A court heard that there is ‘overwhelming evidence’ Shamima Begum was a victim of human trafficking when she left the United Kingdom.
Shamima Begum, a jihadi bride who left the UK to join ISIS with her teenage friends but according to her lawyers, she was a victim of human trafficking and should return to the UK because she is ‘unsafe’ in a Syrian refugee camp.
Begum was 15 when she and two other schoolgirls fled east London in Feb. 2015 to join Islamic State in Syria. She was discovered nine months pregnant in a Syrian refugee camp in 2019. Her British citizenship was withdrawn shortly after by then-Home Secretary Sajid Javid due to national security concerns.
Ms. Begum, now 21, is appealing the Home Office’s decision to remove her of her British citizenship and has sought a specialist tribunal to investigate whether she was a victim of human trafficking while in Syria.
The Home Office claims she is a national security threat and should not be permitted to return to the UK or become a British citizen, despite her parents being Bangladeshis.
Begum’s lawyers told the Special Immigration Appeals Commission (SIAC) on Friday that when her citizenship was withdrawn, the Home Office had a legal obligation to investigate whether she was a victim of human trafficking.
In February, the Supreme Court ruled that she could not return to the UK to file an appeal against her citizenship being revoked.
Ms. Begum married a Dutch ISIS soldier just days after landing in Syria in 2015, and both have been imprisoned by anti-ISIS forces. The couple had three children, all of whom died.
Samantha Knights, her lawyer, told a hearing of a specialist immigration court that there was evidence of human trafficking that the government should examine.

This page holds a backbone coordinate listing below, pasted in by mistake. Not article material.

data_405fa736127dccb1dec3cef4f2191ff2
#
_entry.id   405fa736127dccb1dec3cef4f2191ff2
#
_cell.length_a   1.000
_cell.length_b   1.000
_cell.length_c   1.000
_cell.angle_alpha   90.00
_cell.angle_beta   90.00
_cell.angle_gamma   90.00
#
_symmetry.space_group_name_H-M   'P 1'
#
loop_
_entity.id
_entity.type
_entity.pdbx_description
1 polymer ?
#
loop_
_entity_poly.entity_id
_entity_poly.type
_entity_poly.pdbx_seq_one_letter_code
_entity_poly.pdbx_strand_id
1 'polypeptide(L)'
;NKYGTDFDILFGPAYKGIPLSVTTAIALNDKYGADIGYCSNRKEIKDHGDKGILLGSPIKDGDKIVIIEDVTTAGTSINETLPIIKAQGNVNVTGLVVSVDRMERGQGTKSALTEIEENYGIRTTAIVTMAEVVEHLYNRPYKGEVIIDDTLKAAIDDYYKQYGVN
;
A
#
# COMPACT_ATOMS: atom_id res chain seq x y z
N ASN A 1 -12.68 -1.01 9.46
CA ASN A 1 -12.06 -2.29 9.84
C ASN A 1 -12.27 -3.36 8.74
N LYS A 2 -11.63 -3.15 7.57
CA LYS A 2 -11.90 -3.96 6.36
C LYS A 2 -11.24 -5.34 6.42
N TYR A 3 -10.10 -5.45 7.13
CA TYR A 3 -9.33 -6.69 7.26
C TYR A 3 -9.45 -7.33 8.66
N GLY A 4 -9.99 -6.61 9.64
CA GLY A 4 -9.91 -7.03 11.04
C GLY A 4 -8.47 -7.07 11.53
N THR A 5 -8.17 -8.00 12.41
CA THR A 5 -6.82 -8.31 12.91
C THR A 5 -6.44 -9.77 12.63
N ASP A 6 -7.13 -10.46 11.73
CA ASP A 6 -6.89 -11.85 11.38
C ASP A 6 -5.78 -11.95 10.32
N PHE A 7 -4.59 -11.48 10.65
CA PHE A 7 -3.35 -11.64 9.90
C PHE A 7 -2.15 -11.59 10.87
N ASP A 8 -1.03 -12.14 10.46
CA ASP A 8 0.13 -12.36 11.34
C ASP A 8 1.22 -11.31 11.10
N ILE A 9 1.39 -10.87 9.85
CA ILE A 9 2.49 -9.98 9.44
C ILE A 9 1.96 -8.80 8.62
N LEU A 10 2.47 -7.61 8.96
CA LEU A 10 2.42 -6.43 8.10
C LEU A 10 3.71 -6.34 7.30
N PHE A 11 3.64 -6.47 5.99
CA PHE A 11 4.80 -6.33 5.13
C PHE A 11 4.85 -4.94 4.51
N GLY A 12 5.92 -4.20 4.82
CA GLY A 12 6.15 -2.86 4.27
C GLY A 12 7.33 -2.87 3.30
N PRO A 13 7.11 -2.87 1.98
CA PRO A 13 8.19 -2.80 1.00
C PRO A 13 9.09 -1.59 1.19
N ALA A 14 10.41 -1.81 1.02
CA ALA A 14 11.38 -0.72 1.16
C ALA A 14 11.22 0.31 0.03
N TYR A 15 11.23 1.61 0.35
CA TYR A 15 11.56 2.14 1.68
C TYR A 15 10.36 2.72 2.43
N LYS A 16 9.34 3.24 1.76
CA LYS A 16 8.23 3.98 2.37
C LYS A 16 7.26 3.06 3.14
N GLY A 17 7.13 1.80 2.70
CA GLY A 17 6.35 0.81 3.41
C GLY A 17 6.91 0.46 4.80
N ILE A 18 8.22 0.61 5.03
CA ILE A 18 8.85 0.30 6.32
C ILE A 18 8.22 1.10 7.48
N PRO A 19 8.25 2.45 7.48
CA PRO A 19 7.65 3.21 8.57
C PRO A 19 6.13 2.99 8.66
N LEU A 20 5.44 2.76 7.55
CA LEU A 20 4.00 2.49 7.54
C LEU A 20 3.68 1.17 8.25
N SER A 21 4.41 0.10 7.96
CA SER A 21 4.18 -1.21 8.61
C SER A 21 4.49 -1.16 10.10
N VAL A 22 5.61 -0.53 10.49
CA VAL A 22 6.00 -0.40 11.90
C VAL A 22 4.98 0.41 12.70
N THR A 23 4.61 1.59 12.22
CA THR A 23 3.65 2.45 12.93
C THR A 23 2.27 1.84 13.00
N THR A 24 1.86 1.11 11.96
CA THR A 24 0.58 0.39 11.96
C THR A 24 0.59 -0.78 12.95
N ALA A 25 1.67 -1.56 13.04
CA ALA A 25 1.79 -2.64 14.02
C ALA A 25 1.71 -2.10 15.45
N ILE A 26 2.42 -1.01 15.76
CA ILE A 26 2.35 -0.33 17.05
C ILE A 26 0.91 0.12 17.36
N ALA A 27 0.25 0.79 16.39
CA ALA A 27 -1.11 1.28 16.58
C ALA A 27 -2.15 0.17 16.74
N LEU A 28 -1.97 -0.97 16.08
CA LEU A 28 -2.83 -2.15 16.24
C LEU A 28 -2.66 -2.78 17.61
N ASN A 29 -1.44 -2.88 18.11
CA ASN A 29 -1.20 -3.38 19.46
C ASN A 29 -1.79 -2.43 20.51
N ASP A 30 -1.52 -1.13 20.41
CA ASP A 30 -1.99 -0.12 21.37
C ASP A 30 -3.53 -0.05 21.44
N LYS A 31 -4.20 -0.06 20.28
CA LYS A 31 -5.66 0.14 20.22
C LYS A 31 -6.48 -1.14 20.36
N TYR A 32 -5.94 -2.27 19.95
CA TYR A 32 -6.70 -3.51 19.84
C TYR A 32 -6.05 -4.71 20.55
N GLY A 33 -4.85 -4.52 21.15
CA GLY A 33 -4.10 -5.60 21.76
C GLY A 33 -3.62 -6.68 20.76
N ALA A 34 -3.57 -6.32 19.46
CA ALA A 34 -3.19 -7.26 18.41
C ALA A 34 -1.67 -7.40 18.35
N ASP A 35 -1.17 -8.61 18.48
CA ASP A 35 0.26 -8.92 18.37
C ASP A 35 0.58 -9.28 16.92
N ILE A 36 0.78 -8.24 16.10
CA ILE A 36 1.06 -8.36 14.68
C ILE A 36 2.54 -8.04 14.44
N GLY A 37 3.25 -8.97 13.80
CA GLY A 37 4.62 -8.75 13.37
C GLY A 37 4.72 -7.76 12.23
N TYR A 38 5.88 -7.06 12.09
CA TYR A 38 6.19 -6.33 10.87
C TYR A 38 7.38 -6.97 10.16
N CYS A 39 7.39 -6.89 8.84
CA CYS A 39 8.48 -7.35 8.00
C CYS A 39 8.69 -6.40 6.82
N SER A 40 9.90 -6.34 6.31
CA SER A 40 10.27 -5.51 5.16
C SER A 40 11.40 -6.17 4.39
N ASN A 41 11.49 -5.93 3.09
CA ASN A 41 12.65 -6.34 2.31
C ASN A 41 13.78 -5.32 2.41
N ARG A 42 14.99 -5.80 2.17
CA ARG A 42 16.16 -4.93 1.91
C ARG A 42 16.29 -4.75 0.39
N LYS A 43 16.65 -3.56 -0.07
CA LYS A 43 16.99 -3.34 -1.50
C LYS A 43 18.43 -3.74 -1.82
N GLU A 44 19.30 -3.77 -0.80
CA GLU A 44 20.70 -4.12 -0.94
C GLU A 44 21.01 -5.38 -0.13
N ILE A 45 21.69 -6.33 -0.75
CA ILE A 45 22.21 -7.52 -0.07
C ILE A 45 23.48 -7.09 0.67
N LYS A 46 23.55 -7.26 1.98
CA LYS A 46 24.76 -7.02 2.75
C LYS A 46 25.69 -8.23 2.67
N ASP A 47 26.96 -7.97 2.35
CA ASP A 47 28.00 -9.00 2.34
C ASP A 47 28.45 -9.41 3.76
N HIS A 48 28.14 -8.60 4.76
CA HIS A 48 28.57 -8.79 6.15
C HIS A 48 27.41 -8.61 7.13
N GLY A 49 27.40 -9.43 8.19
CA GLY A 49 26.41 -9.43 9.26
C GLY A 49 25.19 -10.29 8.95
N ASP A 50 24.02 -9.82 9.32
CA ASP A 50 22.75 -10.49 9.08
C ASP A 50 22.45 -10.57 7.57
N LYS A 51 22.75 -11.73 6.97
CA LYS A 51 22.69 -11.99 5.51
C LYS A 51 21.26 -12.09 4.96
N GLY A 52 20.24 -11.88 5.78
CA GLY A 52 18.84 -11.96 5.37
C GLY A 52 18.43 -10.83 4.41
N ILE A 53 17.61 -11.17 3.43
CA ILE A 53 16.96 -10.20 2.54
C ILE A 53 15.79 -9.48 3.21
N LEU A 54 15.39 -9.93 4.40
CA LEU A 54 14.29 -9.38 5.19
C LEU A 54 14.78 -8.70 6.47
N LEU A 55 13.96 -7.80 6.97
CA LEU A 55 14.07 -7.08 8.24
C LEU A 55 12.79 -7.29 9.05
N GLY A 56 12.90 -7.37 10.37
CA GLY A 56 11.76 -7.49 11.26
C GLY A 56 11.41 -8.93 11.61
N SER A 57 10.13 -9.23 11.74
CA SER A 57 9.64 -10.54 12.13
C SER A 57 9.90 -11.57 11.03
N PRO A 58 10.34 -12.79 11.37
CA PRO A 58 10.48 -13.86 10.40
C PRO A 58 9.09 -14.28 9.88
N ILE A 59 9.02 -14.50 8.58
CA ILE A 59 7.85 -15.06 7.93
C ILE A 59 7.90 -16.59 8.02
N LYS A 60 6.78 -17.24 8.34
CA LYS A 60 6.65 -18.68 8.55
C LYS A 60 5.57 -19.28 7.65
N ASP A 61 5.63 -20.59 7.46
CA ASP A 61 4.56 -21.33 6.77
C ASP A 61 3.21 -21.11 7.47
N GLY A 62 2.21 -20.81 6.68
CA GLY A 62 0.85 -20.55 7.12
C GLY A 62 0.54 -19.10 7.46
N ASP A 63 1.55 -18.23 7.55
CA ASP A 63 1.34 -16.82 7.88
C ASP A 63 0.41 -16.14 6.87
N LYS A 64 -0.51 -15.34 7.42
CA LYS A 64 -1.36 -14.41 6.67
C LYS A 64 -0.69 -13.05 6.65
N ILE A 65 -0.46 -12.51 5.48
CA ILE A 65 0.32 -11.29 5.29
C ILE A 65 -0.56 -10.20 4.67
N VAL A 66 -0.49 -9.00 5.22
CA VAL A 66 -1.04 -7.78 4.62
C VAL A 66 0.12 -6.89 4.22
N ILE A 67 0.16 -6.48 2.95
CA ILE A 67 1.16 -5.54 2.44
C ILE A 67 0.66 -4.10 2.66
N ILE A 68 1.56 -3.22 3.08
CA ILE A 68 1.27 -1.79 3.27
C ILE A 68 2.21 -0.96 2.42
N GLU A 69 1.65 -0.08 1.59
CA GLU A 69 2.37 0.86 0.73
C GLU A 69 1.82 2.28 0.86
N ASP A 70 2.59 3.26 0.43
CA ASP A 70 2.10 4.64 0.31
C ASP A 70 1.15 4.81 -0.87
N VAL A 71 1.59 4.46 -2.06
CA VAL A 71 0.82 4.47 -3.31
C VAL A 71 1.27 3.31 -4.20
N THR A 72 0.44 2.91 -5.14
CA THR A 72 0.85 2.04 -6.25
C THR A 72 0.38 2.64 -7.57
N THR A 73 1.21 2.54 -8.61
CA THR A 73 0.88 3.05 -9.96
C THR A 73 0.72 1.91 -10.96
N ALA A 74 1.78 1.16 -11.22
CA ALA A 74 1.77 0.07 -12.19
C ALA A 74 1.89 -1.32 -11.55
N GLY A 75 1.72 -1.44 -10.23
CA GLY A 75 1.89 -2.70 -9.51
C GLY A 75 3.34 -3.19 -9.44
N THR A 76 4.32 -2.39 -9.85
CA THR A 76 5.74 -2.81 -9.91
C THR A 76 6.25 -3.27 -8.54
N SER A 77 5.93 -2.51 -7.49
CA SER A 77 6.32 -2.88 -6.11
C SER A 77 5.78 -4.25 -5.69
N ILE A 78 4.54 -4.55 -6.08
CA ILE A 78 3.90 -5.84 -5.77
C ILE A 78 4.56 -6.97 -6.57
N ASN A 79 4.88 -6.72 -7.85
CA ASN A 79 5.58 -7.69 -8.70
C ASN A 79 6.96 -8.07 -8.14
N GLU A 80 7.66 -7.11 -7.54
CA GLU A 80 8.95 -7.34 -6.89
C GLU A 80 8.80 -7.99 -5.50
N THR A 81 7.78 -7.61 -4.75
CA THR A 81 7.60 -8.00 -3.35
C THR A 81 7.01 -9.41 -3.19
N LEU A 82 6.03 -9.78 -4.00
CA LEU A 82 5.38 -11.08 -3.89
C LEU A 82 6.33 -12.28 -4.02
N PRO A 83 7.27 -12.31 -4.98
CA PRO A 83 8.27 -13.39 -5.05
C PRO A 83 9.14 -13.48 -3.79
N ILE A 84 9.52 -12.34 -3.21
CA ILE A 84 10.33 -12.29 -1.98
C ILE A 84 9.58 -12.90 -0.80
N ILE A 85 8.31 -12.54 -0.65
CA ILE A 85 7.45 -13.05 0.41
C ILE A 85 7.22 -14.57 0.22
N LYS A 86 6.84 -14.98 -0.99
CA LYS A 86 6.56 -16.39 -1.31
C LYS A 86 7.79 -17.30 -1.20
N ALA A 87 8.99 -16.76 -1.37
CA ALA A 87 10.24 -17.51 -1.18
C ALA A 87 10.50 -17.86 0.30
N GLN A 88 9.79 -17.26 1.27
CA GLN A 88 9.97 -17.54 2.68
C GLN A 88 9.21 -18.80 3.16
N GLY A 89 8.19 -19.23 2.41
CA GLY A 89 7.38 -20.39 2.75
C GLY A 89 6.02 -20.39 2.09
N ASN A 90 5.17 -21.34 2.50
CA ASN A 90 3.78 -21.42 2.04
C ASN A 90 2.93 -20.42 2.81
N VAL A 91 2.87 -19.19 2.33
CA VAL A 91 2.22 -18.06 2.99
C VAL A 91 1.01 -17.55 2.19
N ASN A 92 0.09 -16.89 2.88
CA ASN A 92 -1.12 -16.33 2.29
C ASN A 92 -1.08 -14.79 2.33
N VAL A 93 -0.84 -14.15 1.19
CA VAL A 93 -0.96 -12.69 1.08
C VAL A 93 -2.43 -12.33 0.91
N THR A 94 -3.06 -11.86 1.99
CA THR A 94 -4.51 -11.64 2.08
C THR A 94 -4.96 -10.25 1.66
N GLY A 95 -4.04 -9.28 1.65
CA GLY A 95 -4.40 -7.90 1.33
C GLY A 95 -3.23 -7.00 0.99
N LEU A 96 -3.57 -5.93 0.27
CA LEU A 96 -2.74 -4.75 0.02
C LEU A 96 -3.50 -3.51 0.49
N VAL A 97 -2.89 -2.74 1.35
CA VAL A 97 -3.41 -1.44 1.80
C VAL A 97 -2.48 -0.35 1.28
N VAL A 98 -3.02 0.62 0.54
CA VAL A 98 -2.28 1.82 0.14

“The counter-terrorism unit has suspicions as to coercion and control, which, of themselves give rise to the need to investigate the issue of trafficking,” she told the Special Immigration Appeals Commission.
Begum’s legal team claimed that the Home Office neglected to assess whether she was “a child trafficked to, and remaining in, Syria for the purposes of sexual exploitation and forced marriage.”
Begum also intends to appeal her loss of British citizenship, claiming that it made her “de facto stateless” and that the decision was procedurally unfair.
Ms. Knights told the court that Begum is being kept in the al-Roj camp in northern Syria, run by the Syrian Democrat Forces (SDF), where she is detained in ‘dire’ conditions. She also requested that SIAC consider her proposed new grounds of appeal.
“Ms. Begum … is in a fundamentally unsafe environment in a camp run by the SDF.
‘Physical violence is common and psychological trauma is endemic,” Ms Knights said.
David Blundell, who represents the Home Office, said she shouldn’t be allowed to change her grounds again, and that it’s “significant” because the allegation isn’t that she was trafficked, but that she might have been.
He dismissed her claim as “entirely speculative,” noting that Ms Begum had never claimed to have been trafficked, , “despite having given numerous media interviews and provided instructions to her solicitors on a number of matters”.
Blundell added: “Although Ms Begum focuses on the fact that she left at 15, she ignores the fact that she remained in Isil (Islamic State of Iraq and the Levant) territory in Syria for a considerable period of time as an adult, only leaving when the so-called caliphate fell.”
According to the Home Office, Begum’s case should also be temporarily suspended until a separate case before SIAC, which is set to be heard next March, is concluded.